A State-run Federal Exchange is the Worst of Both Worlds
January 25, 2012
As originally published in the New Hampshire Union Leader
At the center of the debate over the federal law known as ObamaCare is a debate over whether or not states should administer the federal rules and regulations in a supposedly state-run Exchange. New Hampshire would make a mistake with significant financial consequences if it allowed itself to be seduced into this foolish idea.
When the federal government adopted health care reform known as ObamaCare or the Affordable Care Act (ACA), the rules and regulations included a plan that each state should set up an Exchange, a new bureaucracy to administer the significant rules already adopted and the forthcoming regulations envisioned by the bill. States are encouraged to set up their own federally regulated bureaucracy – the state as federal extension agents – or else the federal government will administer an exchange itself.
As details have become apparent over the last year or so, it is clear that whether the federal government runs the exchange or the state administers its rules for it amounts to the same thing, that the costs of running an exchange will impose a significant burden on the state, and that not setting up a state-based exchange is likely to force the law to be re-opened and hence renegotiated.
In early days, some opponents of Obamacare nevertheless thought perhaps states themselves could blunt its impact by setting up their own exchanges. The Heritage Foundation, opponents of the federal law, had helped Massachusetts establish its pre-ObamaCare exchange called the connector and initially thought maybe other states should follow suit. After a few months looking into the rules and regulations, they concluded “a state would now have no more real control over an exchange it set up than one HHS established.”
The conclusion is obvious and at the heart of the exchange debate. Whether run directly by the federal government or mandated by the federal government and carried out by local agents is immaterial. The regulations and decisions come from Washington with perhaps a few window dressing exceptions. As such, we are not deciding between regulation and autonomy, we are deciding whether or not we want a puppet government.
If it’s all the same, why not run our own exchange even for those few admittedly insignificant rules we can control? The difference is money. The Massachusetts connector, although the prototype, administers a less complex system than the new federal law and its annual budget is $29 million. No one knows what a New Hampshire exchange would cost but it would be somewhere between $10 and $20 million.
Federally collected tax dollars would pay for the start up costs but after start up the state would pay for the exchange itself. With state government on the hook, the federal regulations would pay less heed to their costs so there would be more of them. With a federally run exchange, the federal government – which hasn’t the budget authority for them yet – would have to weigh financial costs.
I have written often of the folly of a federal bailout of state governments. I don’t think any of us wants to see a state bailout of the federal government.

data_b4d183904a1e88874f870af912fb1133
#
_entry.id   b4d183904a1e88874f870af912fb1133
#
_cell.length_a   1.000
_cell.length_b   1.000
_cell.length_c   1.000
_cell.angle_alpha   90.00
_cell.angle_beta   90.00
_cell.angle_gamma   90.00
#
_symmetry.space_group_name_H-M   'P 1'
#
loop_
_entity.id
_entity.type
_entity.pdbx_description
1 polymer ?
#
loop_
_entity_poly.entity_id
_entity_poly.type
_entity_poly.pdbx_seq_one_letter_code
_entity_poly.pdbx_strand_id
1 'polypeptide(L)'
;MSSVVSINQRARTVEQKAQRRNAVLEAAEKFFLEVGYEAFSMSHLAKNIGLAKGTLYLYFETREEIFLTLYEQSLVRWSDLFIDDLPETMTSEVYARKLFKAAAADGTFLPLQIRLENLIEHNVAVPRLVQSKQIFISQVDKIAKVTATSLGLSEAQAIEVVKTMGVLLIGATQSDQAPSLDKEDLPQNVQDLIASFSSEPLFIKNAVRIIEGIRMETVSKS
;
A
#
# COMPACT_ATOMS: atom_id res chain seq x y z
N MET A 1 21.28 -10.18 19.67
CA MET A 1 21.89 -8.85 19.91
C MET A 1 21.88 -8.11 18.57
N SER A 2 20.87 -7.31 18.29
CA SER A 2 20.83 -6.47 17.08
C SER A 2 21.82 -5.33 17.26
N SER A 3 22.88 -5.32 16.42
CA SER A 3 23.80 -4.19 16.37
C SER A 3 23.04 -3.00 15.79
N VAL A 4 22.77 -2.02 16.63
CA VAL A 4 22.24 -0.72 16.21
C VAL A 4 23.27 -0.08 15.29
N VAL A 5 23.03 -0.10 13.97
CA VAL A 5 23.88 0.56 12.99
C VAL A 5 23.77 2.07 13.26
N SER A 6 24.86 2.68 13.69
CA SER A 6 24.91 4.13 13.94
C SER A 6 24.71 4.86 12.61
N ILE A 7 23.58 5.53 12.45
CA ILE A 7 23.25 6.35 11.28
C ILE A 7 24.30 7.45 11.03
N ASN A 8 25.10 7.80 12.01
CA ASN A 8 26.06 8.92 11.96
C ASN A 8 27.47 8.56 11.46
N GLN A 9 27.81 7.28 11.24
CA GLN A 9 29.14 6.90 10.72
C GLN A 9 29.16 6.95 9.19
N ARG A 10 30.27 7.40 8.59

By the way, the obvious decision to hold our fire on establishing an exchange is not irreversible. The state may at any point if it so chooses reverse course and implement one.
The last reason to avoid a state run exchange is what’s known as The Glitch. Michael Cannon and Jonathan Adler writing in the Wall Street Journal discovered that the health law provides for premium assistance programs in state run exchanges but not federal ones. This was an error drafting a bill which requires the bill to be reopened to correct. If only 20 or 25 states adopt exchanges, as looks likely, the law would have to be opened up if it isn’t repealed next year.
By not adopting an exchange, we increase the pressure to open the law to fix the glitch. We also increase the financial pressure on a law that counted on passing the cost of running the exchanges to the states.
But regardless of the pressure we may wish to exert, setting up a state exchange is a bad idea. A state exchange is a fig leaf layer of bureaucracy between us and the people who really make the rules. Setting up a puppet government to put a happy face on federal regulation does no one any favors, and it would cost us tens of millions of dollars each year that we don’t have.
UPDATE: Attached below is a letter from HHS Commissioner Toumpas to House Commerce Chairman Hunt, which lays out his objections to HB1297.
HB1297 would ban the State of New Hampshire from setting up a healthcare exchange.
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[…] Bartlett Center President Charlie Arlinghaus has been a leading opponent of setting up an New Hampshire Health Insurance Exchange, arguing that the state would have little say in how the exchange in run, but New Hampshire […]
[…] voice against New Hampshire setting up a state-based exchange under ObamaCare. Center President Charlie Arlinghaus wrote in January when momentum for a New Hampshire exchange was high: A state exchange is a fig […]
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